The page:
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Old Time Radio Memory: Nat: 90 Years Young: Reliving old time radio in MP3


Old Time Radio Memory:
 

"I was born in 1921 and raised during those hard years of the depression. But we kids never thought about being poor as we were all in the same boat. I remember, after my father left for work at 4:00pm, Mom and I took in the movies, it cost a dime for me and 15 cents for Mom (double feature). Other nights, Mom played cards with her lady friends and I took over the radio! I remember in the winter, we had no steam heat so I sat in front of the big iron coal stove with my feet in the oven with the radio right beside me. Gosh, I loved it, and I knew all the shows. I didn't go much for the 'kid stuff' except for Lone Ranger and of course, I wasn't interested in the love stuff. BUT, those comedy, mystery and horror radio shows were my love! And for some reason or other, (I guess I was a pretty tough tomboy) I was never frightened!

NatThen of course, I grew up and as a young lady, I drifted away from the radio. Then I became interested in TV (when I wasn't going out dancing) and following years (getting married, raising children, keeping house) took up all my time, ending the day with a TV movie or something.

Now in the last few years since I have become a 'seasoned citizen', I naturally slowed down and needed something to fill my time and interest me. My sons hid my car keys and they won't let me drive anymore and I do really have a "very low threshold for boredom" - I was really on the threshold of depression until I discovered OLD TIME RADIO on my computer.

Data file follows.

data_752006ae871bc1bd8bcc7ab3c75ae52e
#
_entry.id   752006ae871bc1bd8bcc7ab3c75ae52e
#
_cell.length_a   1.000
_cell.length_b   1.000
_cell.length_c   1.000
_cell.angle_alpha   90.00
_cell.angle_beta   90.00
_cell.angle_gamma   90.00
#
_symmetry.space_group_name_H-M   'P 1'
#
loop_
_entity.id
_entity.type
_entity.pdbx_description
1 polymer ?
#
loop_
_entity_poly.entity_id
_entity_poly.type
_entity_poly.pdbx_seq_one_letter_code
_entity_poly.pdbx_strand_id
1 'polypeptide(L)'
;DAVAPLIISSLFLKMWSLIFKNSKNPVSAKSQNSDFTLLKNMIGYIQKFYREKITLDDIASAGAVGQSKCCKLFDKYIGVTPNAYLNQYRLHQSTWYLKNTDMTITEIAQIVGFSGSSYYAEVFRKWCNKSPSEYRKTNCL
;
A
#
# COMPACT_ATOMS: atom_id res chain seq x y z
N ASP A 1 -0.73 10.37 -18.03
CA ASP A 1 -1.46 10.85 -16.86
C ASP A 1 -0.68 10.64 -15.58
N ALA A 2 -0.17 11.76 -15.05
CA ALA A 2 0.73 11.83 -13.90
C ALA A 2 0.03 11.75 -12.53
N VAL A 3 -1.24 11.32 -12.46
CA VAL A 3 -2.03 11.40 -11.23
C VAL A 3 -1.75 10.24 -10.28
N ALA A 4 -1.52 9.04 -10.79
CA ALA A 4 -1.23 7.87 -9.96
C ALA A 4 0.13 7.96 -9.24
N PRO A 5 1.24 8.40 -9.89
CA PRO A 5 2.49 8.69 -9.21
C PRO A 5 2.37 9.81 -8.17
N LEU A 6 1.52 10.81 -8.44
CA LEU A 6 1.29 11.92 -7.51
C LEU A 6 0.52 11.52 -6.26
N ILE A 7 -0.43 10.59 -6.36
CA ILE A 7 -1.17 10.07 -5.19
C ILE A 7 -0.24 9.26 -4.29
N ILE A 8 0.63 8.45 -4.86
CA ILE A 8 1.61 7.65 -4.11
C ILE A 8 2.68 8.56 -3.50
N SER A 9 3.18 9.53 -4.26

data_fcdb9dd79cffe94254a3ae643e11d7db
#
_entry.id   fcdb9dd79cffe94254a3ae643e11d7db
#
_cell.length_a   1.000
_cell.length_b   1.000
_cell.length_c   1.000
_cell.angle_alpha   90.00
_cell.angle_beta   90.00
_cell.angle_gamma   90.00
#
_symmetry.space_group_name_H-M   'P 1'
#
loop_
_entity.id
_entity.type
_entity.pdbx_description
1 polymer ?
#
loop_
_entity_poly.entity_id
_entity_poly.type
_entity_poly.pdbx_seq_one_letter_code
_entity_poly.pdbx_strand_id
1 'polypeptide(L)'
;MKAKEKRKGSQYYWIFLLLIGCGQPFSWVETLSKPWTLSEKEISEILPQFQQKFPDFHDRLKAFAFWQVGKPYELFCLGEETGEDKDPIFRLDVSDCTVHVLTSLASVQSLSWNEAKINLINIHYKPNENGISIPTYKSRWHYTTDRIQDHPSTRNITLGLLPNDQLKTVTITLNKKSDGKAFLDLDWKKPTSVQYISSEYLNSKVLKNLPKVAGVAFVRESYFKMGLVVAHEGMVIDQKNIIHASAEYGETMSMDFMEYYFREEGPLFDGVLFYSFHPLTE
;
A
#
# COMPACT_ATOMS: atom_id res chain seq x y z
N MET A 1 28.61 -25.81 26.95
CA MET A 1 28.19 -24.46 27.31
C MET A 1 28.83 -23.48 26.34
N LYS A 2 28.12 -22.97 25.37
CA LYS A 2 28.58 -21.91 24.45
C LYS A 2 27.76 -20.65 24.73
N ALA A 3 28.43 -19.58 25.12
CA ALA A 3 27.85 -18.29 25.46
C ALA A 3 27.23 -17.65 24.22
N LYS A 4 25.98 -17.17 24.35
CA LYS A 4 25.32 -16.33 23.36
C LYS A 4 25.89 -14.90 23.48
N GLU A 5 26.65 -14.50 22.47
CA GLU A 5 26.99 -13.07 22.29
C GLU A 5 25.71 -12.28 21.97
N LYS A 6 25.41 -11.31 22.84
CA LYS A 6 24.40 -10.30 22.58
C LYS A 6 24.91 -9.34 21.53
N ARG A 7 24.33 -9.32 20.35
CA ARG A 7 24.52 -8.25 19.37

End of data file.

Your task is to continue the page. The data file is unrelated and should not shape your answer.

"What the heck is this?" my sons helped explain to me what mp3s were all about so I went ahead and bought the MP3 CD Player and ordered some disks from Jon. What a great surprise! What a Godsend! I've become pretty knowledgeable about the system and have acquired quite a collection for myself. I have several books on the subject also… especially about radio actors – I mean the really great RADIO performers (not the movie stars). I am really a great fan of theirs (they're probably all up in the big radio studio in the sky now) but I sure admired and still admire them. The Lights Out, Inner Santum and the great horror shows that have come out later are still my favorites. The wonderful Escape and Suspense series and other horror stuff – they still don't scare me and I still have the enjoyment of listening to all the spooky stuff. The Line-Up and 21st Precinct are two great cop shows – just like living in the city again! And let's not forget Jack Benny!

So… I'm not bored anymore. When I retire for the evening, I have my glass of wine and my MP3 CD Player next to me and all is right!

 

 
 

 

Other Select Old Time Radio Memories  
 
Don Ostertag
Don Ostertag:
Miss.Fee the Dial-Switcher
Joel Pawley
Bob Corder:
Remembers Edward Joel Pawley
Karl Johnson
Karl Johnson:
Satellite radio converts
nonbeliever to OTR fan
.George Pedicini
Richard George Pedicini:
Remembering writing for Jack Benny!
.Marv Sandhop
Marv Sandhop:
Memories of being on the radio
John Hayes
John Hayes:
New Zealand Flood Radio!
.James Goff
James Goff:
Remembering Sci-fi Radio
.Wally Cwick
Wally Cwick:
Remembering Radio's Heros
FJ Edmonds
RJ Edmonds:
Remembering UK's 1950s Radio
.Don Hutchison
Don Hutchison:
Remembering The Hermit's Cave
.Harold Ellison
Harold Ellison:
Remembering 1940-50s New York Radio
.Jonathan Boswell
Jonathan Boswell:
Old Time Radio in Iraq
.Lee
Lee:
Remembering D-Day
Wayne Field
Wayne Field:
"I Remember Radio..."
Alex Stoffel
Alex Stoffel:
Decoder Ring and Sunday Memories
Joe Graziano
Joe Graziano:
Giving a Christmas Radio Present
Giovanni Iuliani
Giovanni Iuliani: Into the 1950s
and the Radio Lure of the Circus
Devon Wilkins
Devon Wilkins: Memories
from a Canadian Dairy Farm
Sam Dog
"Sam Dog":
Gramps 'n Me
 Sam Dog
Nat: "9
0 Years Young:
Reliving old time radio in MP3"
 

 

 
 

COMMENTS

Just read Nat's story. You have to be proud of the fact that you bring enjoyment to a 95 year old's life! It made me feel good just reading it. Keep up the great work!